Our city is a vibrant mixed landscape with varied biodiversity, including:
- peregrines and starlings on tower blocks
- rare leeks on the vegetated shingle beaches
- short-snouted seahorses floating in the reefs and shallows off Brighton Marina
- the rich chalk plants such as round-headed rampion also known as ‘Pride of Sussex’ on the downland
Habitat chalk downland, scrubland and woodland escarpment at Devils Dyke - Photo courtesy of The Living Coast
The city is made up of a complex network of interconnected urban areas, including parks and green spaces, elm and street tree collections, and coastal, marine and chalk downland habitats, giving wildlife the freedom of movement to migrate, breed and overwinter.
Buildings can provide important nesting and roosting habitats for birds such as starling and swift colonies, and populations of bats. The road verge network and urban gardens help provide food and shelter for species such as hedgehogs, and fungi, and offer pollen and nectar sources for bees and insects. The city’s elm trees support rare white-letter hairstreak butterflies.
There are habitats and species, some rare, of both global and local importance in Brighton & Hove. Many species require multiple habitats to survive and thrive.
It is important to have a varied, interconnected network of habitats to support a healthy environment for plants and wildlife, including welcoming our annual migratory bird visitors.
Sussex and the South Downs are known for their chalk downland, home to some of the rarest habitats in the UK. They can support a huge variety of biodiversity when managed well, so much so, that naturalist David Bellamy called them Europe’s rainforests.
Most species that live on the downs are chalk specialists. The spectacular Adonis blue butterfly is one of them. This means they’d struggle to survive without this rare habitat and are completely reliant on the plants and flowers that only grow here.
Adonis Blue butterfly at Whitehawk Hill nature reserve.
Visit the downs in the spring, summer and autumn and you will see a stunning display of native wildflowers.
- ladies tresses
- the flower of Sussex, the round-headed rampion
Since World War 2, the country has lost around 80% of grasslands like these. On the downs, over one-third of sites are now less than one hectare in size.
We need a site of at least 20 hectares to secure the future of this important habitat. The smaller the ecosystem, the less resilient it becomes.
Grazing animals are an important part of the downland landscape. It has evolved over centuries because of this continued grazing.
Many of the specialist plant species only grow here because animals graze the longer grasses which would out-compete them in their fight for nutrients and sunlight.
Trees and woodland
Our arboriculturist service manages:
- thousands of trees in our parks and open spaces
- over 12,000 street trees across the city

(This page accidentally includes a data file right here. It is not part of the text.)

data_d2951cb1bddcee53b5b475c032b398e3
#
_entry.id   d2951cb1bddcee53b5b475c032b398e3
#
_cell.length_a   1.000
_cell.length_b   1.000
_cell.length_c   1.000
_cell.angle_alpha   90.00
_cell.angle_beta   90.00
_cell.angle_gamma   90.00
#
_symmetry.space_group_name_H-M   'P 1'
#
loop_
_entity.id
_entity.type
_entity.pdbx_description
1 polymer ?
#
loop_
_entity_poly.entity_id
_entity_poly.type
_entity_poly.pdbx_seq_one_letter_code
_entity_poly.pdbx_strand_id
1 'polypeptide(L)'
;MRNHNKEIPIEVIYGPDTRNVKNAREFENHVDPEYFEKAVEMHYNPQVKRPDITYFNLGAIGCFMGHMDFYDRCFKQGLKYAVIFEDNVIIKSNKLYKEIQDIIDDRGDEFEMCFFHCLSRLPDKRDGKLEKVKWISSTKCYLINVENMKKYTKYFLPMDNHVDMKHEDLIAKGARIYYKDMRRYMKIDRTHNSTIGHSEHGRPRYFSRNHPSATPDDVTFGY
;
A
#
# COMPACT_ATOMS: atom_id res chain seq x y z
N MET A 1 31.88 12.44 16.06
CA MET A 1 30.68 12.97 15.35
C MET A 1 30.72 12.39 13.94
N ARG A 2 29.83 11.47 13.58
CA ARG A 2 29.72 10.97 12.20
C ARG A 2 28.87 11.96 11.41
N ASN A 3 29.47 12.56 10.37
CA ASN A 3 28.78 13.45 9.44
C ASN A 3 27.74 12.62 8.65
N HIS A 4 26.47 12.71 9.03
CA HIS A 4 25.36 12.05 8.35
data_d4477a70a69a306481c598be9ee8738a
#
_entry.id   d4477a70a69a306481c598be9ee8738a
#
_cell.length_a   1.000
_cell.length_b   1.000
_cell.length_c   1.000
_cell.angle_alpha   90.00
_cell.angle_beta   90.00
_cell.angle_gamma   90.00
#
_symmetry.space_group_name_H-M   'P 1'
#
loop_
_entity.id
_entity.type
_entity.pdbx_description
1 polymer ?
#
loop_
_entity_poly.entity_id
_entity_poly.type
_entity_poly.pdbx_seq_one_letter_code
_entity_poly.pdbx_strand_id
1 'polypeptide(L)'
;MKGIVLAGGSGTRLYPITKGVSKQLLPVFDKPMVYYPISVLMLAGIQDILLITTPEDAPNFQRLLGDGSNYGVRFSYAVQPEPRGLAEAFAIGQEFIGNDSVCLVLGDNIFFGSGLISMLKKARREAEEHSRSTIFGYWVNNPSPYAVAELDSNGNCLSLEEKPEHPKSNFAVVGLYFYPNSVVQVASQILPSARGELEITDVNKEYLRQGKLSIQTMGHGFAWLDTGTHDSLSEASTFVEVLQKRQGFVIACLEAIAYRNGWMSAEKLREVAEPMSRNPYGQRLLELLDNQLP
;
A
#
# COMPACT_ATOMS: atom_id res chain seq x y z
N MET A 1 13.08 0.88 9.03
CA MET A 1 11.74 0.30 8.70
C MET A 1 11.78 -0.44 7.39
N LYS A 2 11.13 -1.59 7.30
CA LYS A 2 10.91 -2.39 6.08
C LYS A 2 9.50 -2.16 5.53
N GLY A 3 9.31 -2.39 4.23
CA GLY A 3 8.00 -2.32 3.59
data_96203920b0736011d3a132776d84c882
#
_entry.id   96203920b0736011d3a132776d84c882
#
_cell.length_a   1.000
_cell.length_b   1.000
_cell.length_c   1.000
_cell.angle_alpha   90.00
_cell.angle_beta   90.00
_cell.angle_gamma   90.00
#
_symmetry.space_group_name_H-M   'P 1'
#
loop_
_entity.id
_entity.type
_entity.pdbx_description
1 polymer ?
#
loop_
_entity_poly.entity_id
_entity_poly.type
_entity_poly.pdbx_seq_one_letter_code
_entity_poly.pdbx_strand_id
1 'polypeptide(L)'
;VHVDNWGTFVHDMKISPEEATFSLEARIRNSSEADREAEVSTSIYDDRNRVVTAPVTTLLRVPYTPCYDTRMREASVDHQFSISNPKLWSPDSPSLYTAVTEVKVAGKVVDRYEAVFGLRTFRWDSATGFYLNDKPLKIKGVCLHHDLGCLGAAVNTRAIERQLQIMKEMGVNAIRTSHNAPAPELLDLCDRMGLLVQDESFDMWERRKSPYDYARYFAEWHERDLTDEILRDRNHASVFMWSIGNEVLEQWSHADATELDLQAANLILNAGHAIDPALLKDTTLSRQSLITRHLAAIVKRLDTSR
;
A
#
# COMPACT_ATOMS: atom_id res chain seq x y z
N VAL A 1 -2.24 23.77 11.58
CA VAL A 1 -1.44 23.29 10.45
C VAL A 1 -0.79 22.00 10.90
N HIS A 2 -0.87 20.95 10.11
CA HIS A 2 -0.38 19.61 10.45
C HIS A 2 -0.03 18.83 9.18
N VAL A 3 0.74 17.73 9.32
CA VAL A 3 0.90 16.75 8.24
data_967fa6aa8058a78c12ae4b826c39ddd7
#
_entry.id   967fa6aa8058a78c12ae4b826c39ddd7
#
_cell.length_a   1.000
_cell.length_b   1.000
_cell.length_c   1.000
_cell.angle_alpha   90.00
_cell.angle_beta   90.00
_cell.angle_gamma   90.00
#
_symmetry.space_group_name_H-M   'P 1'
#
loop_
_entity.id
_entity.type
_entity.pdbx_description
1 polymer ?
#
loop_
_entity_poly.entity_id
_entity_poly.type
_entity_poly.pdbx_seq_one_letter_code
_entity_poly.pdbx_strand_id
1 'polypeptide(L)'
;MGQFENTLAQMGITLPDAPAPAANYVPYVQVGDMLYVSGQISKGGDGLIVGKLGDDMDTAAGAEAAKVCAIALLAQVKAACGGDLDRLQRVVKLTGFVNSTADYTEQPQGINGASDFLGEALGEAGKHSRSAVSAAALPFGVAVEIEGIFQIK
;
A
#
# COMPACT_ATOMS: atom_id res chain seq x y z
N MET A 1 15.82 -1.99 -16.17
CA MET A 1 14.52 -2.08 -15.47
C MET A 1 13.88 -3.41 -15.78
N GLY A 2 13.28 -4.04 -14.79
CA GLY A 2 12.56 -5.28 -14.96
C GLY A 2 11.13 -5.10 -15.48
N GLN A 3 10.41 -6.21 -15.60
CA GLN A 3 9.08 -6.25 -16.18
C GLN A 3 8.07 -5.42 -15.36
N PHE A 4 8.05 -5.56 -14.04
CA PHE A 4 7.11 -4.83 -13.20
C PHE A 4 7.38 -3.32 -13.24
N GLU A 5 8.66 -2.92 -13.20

- over 500 hectares of woodland in and around Brighton & Hove
Since the 1970s, Brighton & Hove has been known for its work to manage elm disease and in recent years ash die back.
We have the largest stock of elm species and varieties in Britain and have held the National Elm Collection since 1998.
Find out more about our work to stop Elm Disease and how you can help.
Woodland areas, such as Stanmer Park, showcase trees of varying ages as well as dying and dead wood resources, providing wildlife habitat for a large proportion of the plant and animal species in forest ecosystems.
Cityparks and open spaces
We have a dedicated and knowledgeable team of rangers and gardeners that look after semi-natural habitats and species in our parks and greenspaces.
Take a look at our nature reserves, open spaces and parks.
The rangers carry out practical conservation tasks and surveying and can help lead and train volunteer and community groups in active conservation.
Find out more about what our rangers do and follow them on their Rangers’ Facebook page.
Light pollution and wildlife
All living things are dependent on the natural rhythms of day and night. Alongside the seasonal changes to light levels, this helps them to stay healthy. When interrupted, this can lead to disrupted sleep patterns and the ability to heal and repair. This leaves animals and insects more exposed to predation. In the long term that can have drastic impacts on populations and lead to local extinctions.
We’ve recently installed wildlife-friendly lighting in St Ann’s Well gardens. Visitors can make full use of the park during the early hours of darkness. Local wildlife, including insects, birds and bats have the dark habitats they need during the later hours of the night.
The Royal Horticultural Society (RHS) has information on the effects of garden lighting on wildlife. You can also find out what you can do to reduce its impact.
The South Downs National Park is an International Dark Sky reserve. This recognises the importance of local dark skies and helps to protect against increased light pollution. Local communities and wildlife alike can enjoy the star-studded skies above.
Read more about the benefits of dark skies to plants and wildlife, as well as the enjoyment of stargazing.